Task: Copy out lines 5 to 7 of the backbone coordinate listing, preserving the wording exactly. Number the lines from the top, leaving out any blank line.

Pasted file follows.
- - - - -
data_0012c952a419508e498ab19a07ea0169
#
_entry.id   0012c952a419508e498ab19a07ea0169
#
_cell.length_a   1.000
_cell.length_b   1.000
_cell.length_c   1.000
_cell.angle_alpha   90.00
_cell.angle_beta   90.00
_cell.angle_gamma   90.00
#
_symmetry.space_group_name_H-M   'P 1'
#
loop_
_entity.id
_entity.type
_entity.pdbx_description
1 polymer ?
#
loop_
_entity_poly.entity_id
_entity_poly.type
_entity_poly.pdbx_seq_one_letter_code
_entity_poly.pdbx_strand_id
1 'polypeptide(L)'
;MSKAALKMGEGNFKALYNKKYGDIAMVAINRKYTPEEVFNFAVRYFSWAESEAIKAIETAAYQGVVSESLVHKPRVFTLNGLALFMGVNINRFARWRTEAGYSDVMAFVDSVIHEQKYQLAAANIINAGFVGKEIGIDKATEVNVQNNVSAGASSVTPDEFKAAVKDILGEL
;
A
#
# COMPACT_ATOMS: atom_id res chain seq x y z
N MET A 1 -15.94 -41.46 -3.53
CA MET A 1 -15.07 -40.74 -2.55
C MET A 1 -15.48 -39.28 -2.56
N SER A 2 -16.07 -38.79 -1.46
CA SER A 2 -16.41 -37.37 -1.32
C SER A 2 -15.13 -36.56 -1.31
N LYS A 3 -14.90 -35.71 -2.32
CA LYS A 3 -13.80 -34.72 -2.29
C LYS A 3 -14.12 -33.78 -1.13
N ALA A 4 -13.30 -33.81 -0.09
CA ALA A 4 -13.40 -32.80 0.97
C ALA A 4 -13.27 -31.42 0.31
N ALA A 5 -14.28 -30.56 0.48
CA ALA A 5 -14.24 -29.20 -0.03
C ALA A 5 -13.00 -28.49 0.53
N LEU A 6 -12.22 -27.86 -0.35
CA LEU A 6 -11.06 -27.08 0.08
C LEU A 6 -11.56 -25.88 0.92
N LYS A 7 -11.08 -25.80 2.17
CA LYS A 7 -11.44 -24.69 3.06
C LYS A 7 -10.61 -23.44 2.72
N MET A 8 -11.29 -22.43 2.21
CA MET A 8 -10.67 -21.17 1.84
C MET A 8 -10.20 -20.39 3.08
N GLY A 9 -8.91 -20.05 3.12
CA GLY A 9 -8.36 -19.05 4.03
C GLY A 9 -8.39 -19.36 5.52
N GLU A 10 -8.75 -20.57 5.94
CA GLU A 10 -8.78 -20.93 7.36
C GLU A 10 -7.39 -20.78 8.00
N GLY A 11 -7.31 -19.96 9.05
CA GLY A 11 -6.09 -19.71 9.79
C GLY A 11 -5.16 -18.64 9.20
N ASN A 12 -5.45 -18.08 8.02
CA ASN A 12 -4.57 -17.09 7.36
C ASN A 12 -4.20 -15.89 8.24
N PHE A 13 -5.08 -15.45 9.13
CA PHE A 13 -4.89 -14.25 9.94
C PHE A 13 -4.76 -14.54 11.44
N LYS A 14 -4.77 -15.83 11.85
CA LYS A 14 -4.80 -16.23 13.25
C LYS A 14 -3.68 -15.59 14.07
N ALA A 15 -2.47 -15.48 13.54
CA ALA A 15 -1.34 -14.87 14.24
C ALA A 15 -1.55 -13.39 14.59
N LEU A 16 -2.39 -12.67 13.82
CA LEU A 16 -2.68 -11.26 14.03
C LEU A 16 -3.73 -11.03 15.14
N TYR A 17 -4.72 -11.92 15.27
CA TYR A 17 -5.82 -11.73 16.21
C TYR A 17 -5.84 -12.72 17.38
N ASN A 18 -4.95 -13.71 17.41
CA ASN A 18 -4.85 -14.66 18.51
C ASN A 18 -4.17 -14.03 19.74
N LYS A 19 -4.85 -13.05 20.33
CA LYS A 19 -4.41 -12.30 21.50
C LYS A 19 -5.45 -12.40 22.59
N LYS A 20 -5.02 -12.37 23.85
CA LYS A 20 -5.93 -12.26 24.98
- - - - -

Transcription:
_cell.length_a   1.000
_cell.length_b   1.000
_cell.length_c   1.000